Model Review: Hasegawa
submitted by: John Redman
Depending on which sources you believe, Kaga was either the largest or second largest IJN carrier until Shinano, and like her was based on a converted battleship. The name supposedly means "Increased Joy", but as battleships were named after prefectures and there's a Japanese prefecture called Kaga, I take leave to doubt this.
It took me a long time to track this kit down and even longer to build it. Although one of the better 1:700 IJN kits, there is a great deal you can do to spruce it up.
Looking at the kit as it comes out of the box, parts quality and fit is good, as is scale. The usual plastic kit "issues" apply. Radio masts are (unavoidably) overscale and brittle, the checker plate edging to the flight deck and the boat deck likewise over scale, and the AA positions, which on most Japanese carriers hang out over the sides like an afterthought, are mounted not on struts but on wedges. There is nothing here that a a good set of photo etch and some time with a knife and sandpaper won't fix.
A more troublesome area is the crane assembly under the boat deck. What you get here is a couple of plastic wedges with a girder pattern embossed onto them. Being picky, I cut that part away and reconstructed them using plastic strip. The boats themselves are also a bit lacking in detail; I drilled out the interiors of the outer ones so as to give some impression of depth.
A feature unique to this kit is that, unlike most other 1:700 scale carriers which have a one piece hull molding, it has a double-decker hull assembly. The fit is good, but it's not perfect, and the result is a visible horizontal join that runs the whole length of the ship. Fixing this took me longer than anything else on the kit. It calls for a set of riffler files (i.e. angle headed), or very small fingers. Kaga had a number of large ventilation panels along her hull sides, and I also drilled out and shaped those.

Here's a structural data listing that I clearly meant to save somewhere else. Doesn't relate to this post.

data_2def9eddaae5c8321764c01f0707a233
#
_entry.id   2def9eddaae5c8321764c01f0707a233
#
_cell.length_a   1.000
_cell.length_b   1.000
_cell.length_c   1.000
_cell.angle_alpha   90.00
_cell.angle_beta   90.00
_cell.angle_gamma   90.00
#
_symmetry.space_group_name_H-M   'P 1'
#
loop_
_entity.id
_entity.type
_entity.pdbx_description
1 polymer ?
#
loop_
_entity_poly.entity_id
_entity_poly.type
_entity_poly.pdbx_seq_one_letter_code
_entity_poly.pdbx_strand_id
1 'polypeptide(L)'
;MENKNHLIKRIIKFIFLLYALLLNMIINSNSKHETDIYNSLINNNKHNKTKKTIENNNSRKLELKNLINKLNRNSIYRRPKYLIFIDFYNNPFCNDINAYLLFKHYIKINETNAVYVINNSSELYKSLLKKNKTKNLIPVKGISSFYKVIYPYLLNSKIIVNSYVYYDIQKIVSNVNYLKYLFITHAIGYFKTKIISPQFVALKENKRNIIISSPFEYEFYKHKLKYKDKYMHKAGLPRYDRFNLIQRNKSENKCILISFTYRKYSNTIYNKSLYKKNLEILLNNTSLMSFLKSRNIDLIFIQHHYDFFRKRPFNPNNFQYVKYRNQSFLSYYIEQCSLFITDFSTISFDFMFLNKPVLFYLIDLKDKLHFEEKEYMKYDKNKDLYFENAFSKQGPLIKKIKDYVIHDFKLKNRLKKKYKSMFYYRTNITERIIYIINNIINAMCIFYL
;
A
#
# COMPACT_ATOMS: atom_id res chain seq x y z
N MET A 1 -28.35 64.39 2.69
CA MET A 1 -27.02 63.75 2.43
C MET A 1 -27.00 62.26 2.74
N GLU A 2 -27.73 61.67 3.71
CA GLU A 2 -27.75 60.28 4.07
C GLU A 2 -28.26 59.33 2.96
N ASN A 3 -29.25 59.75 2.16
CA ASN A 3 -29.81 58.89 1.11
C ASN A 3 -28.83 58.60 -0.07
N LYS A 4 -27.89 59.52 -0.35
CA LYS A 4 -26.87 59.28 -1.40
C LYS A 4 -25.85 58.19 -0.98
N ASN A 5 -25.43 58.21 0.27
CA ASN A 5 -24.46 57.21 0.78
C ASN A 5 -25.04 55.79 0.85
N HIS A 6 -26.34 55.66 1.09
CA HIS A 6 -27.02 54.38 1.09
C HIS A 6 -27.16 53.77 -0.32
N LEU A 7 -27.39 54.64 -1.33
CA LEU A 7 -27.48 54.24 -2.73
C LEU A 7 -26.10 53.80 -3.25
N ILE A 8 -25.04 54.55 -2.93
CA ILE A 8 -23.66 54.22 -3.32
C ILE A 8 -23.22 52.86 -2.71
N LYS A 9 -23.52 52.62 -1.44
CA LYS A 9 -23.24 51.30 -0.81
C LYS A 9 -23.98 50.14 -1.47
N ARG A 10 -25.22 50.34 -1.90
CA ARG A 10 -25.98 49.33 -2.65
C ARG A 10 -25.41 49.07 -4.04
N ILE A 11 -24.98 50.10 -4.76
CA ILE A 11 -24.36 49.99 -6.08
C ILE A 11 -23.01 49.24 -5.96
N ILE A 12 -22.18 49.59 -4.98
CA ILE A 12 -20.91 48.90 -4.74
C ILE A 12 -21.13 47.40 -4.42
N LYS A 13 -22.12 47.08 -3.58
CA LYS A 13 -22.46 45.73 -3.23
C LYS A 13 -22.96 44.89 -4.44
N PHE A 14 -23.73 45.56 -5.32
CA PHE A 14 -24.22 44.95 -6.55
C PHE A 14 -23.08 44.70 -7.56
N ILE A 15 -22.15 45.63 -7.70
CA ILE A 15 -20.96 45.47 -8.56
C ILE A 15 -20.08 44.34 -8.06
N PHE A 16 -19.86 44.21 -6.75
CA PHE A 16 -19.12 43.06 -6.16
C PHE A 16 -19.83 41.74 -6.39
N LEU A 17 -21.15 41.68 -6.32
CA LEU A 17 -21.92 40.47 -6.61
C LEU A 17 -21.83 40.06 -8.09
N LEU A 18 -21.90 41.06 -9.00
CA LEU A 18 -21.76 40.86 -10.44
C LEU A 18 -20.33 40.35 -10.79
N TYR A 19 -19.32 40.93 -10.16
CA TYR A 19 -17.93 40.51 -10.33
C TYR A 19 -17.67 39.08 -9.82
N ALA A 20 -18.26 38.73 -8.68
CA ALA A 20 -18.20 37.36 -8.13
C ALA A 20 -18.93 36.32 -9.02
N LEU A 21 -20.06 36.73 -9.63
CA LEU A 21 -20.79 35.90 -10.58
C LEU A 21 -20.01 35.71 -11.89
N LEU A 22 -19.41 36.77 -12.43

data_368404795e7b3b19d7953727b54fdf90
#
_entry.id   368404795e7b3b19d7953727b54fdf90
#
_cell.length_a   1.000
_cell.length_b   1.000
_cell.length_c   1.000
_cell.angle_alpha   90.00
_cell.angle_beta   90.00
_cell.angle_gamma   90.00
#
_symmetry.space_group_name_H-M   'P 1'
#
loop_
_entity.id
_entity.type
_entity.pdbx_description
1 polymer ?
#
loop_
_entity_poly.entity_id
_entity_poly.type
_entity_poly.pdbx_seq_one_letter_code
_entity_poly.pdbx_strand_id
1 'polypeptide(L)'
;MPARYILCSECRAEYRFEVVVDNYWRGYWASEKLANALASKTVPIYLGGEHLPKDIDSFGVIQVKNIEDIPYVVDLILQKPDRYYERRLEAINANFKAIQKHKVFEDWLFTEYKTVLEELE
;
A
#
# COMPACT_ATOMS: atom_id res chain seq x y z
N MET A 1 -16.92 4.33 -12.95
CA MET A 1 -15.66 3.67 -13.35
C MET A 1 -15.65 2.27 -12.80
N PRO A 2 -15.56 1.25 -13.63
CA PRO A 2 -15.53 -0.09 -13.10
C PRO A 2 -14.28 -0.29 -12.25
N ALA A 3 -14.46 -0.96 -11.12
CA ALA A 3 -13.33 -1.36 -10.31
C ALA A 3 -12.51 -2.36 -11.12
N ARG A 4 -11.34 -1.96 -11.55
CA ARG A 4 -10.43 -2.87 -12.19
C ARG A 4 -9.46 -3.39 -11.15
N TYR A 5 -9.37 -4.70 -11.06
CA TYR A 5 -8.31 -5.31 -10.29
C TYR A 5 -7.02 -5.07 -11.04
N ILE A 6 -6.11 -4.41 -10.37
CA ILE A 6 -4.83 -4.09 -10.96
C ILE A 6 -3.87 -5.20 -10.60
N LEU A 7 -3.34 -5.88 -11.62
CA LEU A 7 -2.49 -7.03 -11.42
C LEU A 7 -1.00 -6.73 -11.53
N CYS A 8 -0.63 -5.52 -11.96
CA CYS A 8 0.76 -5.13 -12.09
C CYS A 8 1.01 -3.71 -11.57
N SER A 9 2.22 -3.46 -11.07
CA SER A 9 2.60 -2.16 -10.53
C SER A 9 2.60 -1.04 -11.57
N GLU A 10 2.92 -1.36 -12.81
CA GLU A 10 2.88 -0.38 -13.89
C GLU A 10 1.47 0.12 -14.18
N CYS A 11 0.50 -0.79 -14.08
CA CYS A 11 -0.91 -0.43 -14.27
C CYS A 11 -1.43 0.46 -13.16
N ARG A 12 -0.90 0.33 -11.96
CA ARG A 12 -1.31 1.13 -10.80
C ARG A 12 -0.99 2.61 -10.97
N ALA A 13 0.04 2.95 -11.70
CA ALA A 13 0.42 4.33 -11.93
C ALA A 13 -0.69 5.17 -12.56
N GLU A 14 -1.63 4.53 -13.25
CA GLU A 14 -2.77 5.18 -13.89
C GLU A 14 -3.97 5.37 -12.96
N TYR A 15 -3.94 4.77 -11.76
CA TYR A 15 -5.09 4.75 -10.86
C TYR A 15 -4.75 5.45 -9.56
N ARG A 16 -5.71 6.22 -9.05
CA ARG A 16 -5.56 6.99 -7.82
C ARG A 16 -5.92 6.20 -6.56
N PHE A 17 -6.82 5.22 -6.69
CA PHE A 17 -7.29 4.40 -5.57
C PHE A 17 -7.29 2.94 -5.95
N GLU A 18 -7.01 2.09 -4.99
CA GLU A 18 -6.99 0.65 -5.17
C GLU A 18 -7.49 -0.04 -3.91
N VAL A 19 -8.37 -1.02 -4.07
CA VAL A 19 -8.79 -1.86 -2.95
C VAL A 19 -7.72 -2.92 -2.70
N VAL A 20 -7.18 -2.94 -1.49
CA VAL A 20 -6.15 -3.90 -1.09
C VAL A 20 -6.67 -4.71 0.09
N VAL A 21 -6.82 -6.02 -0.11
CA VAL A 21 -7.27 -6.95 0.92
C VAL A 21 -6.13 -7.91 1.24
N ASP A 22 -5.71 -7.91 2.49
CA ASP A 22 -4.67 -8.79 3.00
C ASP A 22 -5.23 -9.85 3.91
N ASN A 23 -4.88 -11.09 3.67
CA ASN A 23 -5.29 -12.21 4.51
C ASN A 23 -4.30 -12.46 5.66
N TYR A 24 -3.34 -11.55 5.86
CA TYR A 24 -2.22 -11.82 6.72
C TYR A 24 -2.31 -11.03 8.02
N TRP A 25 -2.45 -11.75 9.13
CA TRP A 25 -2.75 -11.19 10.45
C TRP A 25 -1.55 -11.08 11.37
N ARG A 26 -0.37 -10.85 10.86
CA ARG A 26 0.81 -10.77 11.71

I cannot find any photos of the hangar configuration of Kaga, but I have strong feeling that it was nothing like the arrangement included in the kit. this essentially calls for you to glue a box underneath the the flight deck if you want to show the after lift open. Since you don't do this if you want it closed, I conclude that no such configuration existed! Instead I put in a hangar deck floor from sheet plastic, and parked a few aircraft down there. It may not be right but it doesn't look wrong!
On the flight deck itself, there is molded on deck planking, markings, and overscale arrester wires. I have formed the conclusion, having built quite a few of these kits now, that the best thing to do with this is sand the whole lot off. The deck marking lines, in particular, defeat all attempts to paint in a straight line, since it is all but impossible to trace a straight course with a paintbrush onto a curved surface. I find the best approach is to paint both the deck and line colors in, then mask up to the edge of the line and sand the lines away. The sandpaper leaves the markings and deck paint work intact but takes away the raised, molded in area where they meet, so you're left with a dead straight white line edged with a very thin band of gray. This disappears when you weather with pastel dust. The arrester wires look fine if drawn in with a ruler and hard pencil.
All in all a good kit - quite acceptable out if built of the box and "improvable" too. I used Gold Medal Models' photo etch, sourced from White Ensign. The result is a menacing beast of a ship, with a precipitously high flight deck big enough to pack almost all of her 60 odd air group complement onto. That's the next project....
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